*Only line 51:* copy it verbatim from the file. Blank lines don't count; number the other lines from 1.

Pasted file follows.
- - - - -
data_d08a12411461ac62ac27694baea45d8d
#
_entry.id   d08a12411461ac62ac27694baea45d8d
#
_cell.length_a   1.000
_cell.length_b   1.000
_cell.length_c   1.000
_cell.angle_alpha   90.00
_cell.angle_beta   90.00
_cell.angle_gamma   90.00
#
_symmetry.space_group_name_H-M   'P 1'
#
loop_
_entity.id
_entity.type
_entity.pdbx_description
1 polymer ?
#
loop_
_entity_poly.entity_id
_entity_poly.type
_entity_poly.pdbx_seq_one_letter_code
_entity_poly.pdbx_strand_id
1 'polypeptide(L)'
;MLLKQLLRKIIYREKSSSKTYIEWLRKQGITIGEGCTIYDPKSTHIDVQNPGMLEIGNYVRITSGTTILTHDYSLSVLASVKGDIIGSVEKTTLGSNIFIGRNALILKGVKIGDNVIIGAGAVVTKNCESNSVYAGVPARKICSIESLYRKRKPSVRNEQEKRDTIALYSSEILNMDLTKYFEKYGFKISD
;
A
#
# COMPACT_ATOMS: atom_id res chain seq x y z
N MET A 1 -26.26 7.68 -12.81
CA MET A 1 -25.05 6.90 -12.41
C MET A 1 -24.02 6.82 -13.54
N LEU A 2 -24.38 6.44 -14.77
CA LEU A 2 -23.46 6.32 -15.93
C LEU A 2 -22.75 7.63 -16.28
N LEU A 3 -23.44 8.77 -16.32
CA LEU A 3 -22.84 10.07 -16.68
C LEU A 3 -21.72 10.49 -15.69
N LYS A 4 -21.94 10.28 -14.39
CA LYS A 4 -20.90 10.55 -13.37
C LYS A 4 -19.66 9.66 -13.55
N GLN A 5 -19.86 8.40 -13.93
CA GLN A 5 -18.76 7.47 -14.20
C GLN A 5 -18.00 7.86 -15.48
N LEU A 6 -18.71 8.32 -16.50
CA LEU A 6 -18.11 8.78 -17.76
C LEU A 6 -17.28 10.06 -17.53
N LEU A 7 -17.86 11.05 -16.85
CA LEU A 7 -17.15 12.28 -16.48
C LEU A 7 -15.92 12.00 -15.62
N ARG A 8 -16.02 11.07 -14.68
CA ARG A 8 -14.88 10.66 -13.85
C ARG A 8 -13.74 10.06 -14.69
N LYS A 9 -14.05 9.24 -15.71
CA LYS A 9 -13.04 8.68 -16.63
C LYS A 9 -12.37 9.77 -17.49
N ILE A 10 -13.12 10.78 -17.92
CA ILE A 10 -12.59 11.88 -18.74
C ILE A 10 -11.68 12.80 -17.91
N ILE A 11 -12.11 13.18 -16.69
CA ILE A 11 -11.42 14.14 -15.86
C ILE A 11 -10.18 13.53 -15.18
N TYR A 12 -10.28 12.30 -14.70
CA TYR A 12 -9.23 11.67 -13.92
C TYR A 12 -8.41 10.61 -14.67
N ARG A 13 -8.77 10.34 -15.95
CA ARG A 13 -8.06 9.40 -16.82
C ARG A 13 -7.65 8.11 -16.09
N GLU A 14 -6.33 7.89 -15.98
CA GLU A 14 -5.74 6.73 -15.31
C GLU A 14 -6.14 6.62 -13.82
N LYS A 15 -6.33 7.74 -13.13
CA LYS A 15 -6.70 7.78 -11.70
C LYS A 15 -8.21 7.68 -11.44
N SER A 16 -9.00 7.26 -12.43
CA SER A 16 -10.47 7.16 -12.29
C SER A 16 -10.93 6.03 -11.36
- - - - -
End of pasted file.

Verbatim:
C LEU A 7 -15.92 12.00 -15.62